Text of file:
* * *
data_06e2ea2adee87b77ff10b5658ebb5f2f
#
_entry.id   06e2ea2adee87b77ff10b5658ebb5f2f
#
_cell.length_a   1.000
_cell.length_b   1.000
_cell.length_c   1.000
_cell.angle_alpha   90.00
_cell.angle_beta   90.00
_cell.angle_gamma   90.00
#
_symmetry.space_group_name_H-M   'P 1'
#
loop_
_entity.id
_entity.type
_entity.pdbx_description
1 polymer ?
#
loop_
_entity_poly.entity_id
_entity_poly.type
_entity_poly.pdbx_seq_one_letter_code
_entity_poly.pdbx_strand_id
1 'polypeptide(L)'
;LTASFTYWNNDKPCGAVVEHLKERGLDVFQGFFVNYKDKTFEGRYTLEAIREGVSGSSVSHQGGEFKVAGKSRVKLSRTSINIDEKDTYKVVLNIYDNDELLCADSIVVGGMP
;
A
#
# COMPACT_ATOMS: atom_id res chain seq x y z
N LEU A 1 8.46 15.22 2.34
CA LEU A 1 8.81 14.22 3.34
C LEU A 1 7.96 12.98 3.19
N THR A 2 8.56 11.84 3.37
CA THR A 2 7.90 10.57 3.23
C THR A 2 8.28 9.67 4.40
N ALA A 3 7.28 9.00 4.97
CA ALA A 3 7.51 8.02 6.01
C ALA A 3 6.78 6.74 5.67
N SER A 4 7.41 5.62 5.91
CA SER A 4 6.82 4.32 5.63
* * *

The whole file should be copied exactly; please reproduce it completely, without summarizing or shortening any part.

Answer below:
data_06e2ea2adee87b77ff10b5658ebb5f2f
#
_entry.id   06e2ea2adee87b77ff10b5658ebb5f2f
#
_cell.length_a   1.000
_cell.length_b   1.000
_cell.length_c   1.000
_cell.angle_alpha   90.00
_cell.angle_beta   90.00
_cell.angle_gamma   90.00
#
_symmetry.space_group_name_H-M   'P 1'
#
loop_
_entity.id
_entity.type
_entity.pdbx_description
1 polymer ?
#
loop_
_entity_poly.entity_id
_entity_poly.type
_entity_poly.pdbx_seq_one_letter_code
_entity_poly.pdbx_strand_id
1 'polypeptide(L)'
;LTASFTYWNNDKPCGAVVEHLKERGLDVFQGFFVNYKDKTFEGRYTLEAIREGVSGSSVSHQGGEFKVAGKSRVKLSRTSINIDEKDTYKVVLNIYDNDELLCADSIVVGGMP
;
A
#
# COMPACT_ATOMS: atom_id res chain seq x y z
N LEU A 1 8.46 15.22 2.34
CA LEU A 1 8.81 14.22 3.34
C LEU A 1 7.96 12.98 3.19
N THR A 2 8.56 11.84 3.37
CA THR A 2 7.90 10.57 3.23
C THR A 2 8.28 9.67 4.40
N ALA A 3 7.28 9.00 4.97
CA ALA A 3 7.51 8.02 6.01
C ALA A 3 6.78 6.74 5.67
N SER A 4 7.41 5.62 5.91
CA SER A 4 6.82 4.32 5.63